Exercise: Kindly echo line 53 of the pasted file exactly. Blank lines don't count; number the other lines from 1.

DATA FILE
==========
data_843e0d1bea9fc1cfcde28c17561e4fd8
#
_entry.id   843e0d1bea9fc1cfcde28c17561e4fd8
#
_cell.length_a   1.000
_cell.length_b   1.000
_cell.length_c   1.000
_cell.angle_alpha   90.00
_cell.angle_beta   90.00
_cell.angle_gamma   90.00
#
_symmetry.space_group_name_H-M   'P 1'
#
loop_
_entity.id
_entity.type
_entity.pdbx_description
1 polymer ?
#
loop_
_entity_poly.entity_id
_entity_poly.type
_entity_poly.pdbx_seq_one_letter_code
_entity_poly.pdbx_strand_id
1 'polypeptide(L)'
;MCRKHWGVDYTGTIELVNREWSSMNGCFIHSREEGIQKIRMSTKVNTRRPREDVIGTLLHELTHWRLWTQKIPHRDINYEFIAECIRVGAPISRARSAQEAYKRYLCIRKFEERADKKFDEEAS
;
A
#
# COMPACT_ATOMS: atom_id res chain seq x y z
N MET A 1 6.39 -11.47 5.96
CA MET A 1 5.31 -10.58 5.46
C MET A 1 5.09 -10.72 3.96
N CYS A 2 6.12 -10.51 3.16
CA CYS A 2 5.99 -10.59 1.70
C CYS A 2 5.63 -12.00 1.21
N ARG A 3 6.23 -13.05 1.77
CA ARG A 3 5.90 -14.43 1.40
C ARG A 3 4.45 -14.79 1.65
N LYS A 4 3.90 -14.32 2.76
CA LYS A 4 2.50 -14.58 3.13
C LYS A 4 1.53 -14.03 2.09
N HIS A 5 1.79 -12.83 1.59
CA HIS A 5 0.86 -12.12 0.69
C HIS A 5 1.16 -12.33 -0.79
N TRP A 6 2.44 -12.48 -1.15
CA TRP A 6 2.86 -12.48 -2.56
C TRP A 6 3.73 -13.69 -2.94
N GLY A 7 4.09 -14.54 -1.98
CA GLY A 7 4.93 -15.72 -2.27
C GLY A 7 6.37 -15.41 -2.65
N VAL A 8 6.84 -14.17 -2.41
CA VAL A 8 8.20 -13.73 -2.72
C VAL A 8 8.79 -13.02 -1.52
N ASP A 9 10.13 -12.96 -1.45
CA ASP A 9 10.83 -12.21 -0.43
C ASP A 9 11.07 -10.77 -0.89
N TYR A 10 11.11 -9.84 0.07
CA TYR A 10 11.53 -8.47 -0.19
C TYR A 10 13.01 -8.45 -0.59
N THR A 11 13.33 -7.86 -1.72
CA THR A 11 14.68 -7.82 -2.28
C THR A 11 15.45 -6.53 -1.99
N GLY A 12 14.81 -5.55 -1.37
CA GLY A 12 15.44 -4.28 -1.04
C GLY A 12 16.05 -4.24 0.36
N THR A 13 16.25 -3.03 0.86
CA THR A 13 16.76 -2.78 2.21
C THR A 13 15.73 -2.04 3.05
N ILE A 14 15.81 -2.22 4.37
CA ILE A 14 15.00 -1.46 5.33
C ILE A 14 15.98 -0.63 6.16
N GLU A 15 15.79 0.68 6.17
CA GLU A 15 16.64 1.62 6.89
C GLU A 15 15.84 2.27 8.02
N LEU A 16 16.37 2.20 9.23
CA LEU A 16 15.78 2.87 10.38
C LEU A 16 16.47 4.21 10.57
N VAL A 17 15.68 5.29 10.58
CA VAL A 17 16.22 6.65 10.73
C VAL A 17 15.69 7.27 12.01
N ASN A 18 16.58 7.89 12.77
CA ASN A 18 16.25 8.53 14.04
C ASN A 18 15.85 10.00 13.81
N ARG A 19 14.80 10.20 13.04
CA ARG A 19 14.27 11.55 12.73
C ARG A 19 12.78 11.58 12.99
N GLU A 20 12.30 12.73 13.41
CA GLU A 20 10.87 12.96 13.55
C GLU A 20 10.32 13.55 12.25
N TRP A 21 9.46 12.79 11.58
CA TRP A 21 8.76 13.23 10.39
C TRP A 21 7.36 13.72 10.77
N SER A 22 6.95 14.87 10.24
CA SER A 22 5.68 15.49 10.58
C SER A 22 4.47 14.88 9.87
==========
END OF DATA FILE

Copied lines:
CA VAL A 8 8.20 -13.73 -2.72